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A Little Magic

Would be nice

Cindy Gabriel
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Ken Villasenor, Bobby Ezell, Pat Mikulin

EMBRACING LEARNING Bobby Ezell poses with Aldine High School seniors Ken Villasenor and Pat Mikulin for the Aldine High School yearbook, The Roundup. This 1973 issue was dedicated to Mr. Ezell. (Photo courtesy of Aldine High School 1972-73 Roundup Yearbook)

These times. 2020. Unprecedented, uncertain, unpredictable, unlike any other. I’d throw in fascinating too. This would make a great novel if we weren’t all in it.

But what about the future? Since human beings are notoriously bad at predicting it, I took a time travel back 50 years in last month’s Buzz. If there is ever a time to seek out time-honored truths, it’s now.

Last month,  I introduced you to Bobby Ezell, a teacher who taught about life, under the guise of English literature.

I never felt judged or worried about grades in his class. I was too busy soaking in the world he presented through literature. While English was always my favorite subject, for the most part, I was an average student, probably too right-brained for true-false or fill-in-the blank answers. In my world of nuance, I wanted to argue with the premise of the question.  

Years later, Mr. Ezell, turned Dr. Ezell, would tell aspiring teachers at Sam Houston State University that good teachers love their subject, love kids, and don’t judge the students who don’t love their subject.

He still has his first report card, which is a series of check marks by comments such as “Talks too much,” “Wastes Time,” and “Annoys Other Children.” Today’s Bobby Ezell gets a kick out of various versions of that same kid. 

“Football players can sleep with their eyes open,” he would say. He would open class by acknowledging their preference to be with their girlfriend on a Friday night over being in English Literature at 8:30 Monday morning.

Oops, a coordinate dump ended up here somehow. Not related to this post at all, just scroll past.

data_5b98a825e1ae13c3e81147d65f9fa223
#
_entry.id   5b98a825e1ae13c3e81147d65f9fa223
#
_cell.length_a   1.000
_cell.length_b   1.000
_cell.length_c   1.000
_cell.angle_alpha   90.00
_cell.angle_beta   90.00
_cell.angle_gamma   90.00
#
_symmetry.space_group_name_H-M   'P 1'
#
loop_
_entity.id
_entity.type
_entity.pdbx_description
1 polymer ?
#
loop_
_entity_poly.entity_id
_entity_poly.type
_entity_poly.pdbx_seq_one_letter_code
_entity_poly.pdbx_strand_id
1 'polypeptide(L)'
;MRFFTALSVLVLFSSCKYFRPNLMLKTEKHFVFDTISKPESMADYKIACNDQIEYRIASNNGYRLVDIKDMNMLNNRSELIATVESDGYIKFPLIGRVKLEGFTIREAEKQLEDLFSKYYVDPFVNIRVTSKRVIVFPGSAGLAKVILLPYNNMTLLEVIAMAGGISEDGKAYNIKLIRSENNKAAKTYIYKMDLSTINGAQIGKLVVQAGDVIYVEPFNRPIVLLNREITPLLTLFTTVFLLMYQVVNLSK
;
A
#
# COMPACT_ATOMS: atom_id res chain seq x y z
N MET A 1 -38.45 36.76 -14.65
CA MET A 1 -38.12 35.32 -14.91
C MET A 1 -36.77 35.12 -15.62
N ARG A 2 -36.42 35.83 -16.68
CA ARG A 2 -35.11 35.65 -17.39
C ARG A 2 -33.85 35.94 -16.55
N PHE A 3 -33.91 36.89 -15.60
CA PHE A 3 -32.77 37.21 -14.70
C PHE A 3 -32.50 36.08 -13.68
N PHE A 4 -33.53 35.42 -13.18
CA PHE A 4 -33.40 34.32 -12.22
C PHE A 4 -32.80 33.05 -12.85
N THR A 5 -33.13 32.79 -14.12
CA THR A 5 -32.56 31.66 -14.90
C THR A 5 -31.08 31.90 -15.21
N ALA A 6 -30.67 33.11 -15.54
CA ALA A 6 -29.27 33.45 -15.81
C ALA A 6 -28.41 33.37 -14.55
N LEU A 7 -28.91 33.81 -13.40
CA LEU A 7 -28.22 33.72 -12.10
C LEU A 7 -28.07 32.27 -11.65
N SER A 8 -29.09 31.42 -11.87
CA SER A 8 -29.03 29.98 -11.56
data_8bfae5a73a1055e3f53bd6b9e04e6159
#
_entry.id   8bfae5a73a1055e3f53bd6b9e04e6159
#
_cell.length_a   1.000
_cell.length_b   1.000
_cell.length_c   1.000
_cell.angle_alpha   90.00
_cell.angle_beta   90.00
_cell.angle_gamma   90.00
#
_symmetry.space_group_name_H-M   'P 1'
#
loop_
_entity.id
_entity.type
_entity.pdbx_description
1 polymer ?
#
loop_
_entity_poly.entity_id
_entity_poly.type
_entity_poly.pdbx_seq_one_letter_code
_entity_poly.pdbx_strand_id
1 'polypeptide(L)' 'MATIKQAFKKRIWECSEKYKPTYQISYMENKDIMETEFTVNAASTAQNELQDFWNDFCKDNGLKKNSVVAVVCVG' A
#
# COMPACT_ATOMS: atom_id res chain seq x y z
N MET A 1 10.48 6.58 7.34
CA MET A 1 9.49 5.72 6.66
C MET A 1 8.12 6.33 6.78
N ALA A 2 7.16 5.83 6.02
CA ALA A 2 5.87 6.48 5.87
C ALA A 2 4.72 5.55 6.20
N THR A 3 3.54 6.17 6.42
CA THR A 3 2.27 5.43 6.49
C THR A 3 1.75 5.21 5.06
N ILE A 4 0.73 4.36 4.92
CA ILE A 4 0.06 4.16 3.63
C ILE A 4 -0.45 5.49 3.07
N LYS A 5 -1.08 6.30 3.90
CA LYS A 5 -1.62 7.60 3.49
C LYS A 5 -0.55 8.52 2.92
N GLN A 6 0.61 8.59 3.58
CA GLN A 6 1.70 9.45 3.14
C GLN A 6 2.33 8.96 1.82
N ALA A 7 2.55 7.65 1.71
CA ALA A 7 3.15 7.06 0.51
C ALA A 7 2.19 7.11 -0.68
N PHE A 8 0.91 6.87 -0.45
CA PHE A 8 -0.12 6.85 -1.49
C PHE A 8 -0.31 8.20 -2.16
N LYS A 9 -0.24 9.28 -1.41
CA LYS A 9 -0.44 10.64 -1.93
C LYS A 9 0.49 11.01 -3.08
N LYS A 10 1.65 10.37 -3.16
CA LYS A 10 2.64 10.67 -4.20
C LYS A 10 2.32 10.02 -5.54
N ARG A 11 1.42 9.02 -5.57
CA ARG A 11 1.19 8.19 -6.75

One football player, whom he remembered by name, said, “I might like Shakespeare if I understood it.” Mr. Ezell took that to heart. He would later tell his aspiring teacher-students that a teacher can inject a little magic into any subject.

“Fake blood is a great prop,” he said. He would get students to read parts in class, mixing up male and female roles or playfully typecasting the villain by asking the class to pick out the meanest person in the class. Not all classroom atmospheres are safe enough to pull something off like this.

He had control without being controlling. Janet Jones Spradling, a shy beauty with a peaches and cream complexion, still loves the nickname he gave her, “Scarface.”

Sometimes, Mr. Ezell wouldn’t come to class as himself, but as the Shakespeare character of the moment. “I’m sorry Mr. Ezell couldn’t be here today. My name is Macbeth, and I will be your substitute.”

A fellow classmate, Pat Mikulin, has written and performed music most of his life. Pat said Mr. Ezell was the first adult who showed appreciation for his songwriting. “He made me feel safe, like an adult, an equal. He wasn’t condescending. He opened up his world for me to come in and experience.”

Mr. Ezell had a personal humility that made him approachable. His early life of deep East Texas poverty is something he shared with me recently. He was born in 1943, in Freestone County. He lived in a house with no electricity, no indoor bathroom and no car. He says the subject of catching a ride was constant family discussion.

“I had heard of a place called school, but I wasn’t sure I would be able to attend because the idea of going some place every day was out of the question,” he said. At the age of 5, he asked his mother if he would go to school. He has a vivid memory of her answer. 

“She said, ‘Yes,’ and she explained to me that there was a yellow and black school bus that came by our house each morning about 7:40 a.m. To assure me, mother would have me sit each morning and watch out the windows and when the bus passed by, Mother would say, ‘Bobby, next year you will be able to catch that bus and go to school.’

“I remember many, many mornings of watching for that bus. Something special happened as I watched.” He learned that hope can come in a yellow and black school bus.

He uses the word “learned” a lot.

It never occurred to me until our recent talk that learning can actually be an antidote for sadness. He shared a quote from The Once and Future King by T.H. White on the adventures of King Arthur and the magician Merlin.

“The best thing for being sad,”replied Merlin, beginning to puff and blow, “is to learn something.  That’s the only thing that never fails…. Learn why the world wags and what wags it. That is the only thing which the mind can never exhaust, never alienate, never be tortured by, never fear or distrust and never dream of regretting. Learning is the only thing for you. Look, what a lot of things there are to learn.”

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